Structure of the DNA Repair Helicase Hel308 Reveals DNA Binding and Autoinhibitory Domains*

Jodi D. Richards1, Kenneth A. Johnson1, Huanting Liu, Anne-Marie McRobbie, Stephen McMahon, Muse Oke, Lester Carter, James H. Naismith2, and Malcolm F. White3

Research output: Contribution to journalArticlepeer-review

65 Citations (Scopus)


Hel308 is a superfamily 2 helicase conserved in eukaryotes and archaea. It is thought to function in the early stages of recombina- tion following replication fork arrest and has a specificity for removal of the lagging strand in model replication forks. A homol- ogous helicase constitutes the N-terminal domain of human DNA polymerase Q. The Drosophila homologue mus301 is implicated in double strand break repair and meiotic recombination. We have solved the high resolution crystal structure of Hel308 from the cre- narchaeon Sulfolobus solfataricus, revealing a five-domain struc- ture with a central pore lined with essential DNA binding residues. The fifth domain is shown to act as an autoinhibitory domain or molecular brake, clamping the single-stranded DNA extruded through the central pore of the helicase structure to limit the heli- case activity of the enzyme. This provides an elegant mechanism to tune the processivity of the enzyme to its functional role. Hel308 can displace streptavidin from a biotinylated DNA molecule, and this activity is only partially inhibited when the DNA is pre-bound with abundant DNA-binding proteins RPA or Alba1, whereas pre- binding with the recombinase RadA has no effect on activity. These data suggest that one function of the enzyme may be in the removal of bound proteins at stalled replication forks and recombination intermediates.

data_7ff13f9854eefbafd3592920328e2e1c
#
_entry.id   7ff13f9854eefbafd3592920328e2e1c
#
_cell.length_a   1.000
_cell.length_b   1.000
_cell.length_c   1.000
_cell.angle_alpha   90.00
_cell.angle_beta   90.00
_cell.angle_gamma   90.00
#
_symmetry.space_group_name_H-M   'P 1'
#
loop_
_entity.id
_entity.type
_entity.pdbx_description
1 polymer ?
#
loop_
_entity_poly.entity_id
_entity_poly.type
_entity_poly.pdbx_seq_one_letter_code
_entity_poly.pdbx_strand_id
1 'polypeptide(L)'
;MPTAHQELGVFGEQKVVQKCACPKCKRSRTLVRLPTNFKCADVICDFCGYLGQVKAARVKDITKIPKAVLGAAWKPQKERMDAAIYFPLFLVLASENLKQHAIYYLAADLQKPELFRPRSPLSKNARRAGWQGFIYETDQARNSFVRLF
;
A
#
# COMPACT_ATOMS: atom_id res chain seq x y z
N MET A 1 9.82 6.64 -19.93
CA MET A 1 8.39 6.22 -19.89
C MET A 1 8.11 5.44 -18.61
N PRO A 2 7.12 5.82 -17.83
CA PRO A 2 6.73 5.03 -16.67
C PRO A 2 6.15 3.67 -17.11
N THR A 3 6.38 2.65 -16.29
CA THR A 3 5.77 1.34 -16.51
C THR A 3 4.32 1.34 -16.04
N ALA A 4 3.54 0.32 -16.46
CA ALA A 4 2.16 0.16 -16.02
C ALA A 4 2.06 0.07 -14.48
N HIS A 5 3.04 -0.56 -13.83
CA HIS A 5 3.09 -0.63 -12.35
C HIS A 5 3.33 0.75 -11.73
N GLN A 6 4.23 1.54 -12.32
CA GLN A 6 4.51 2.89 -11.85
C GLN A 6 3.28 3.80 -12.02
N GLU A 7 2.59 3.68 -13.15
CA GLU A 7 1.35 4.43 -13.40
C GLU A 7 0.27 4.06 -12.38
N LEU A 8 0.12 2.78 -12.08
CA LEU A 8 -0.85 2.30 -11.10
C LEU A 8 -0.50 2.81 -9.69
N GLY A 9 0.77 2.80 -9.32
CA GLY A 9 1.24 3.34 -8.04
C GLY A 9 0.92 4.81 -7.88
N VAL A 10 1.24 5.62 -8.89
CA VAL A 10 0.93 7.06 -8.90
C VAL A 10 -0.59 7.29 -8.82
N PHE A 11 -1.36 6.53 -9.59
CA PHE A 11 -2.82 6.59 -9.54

Original languageEnglish
Pages (from-to)5118-5126
JournalJournal of Biological Chemistry
Issue number8
Publication statusPublished - 22 Feb 2008


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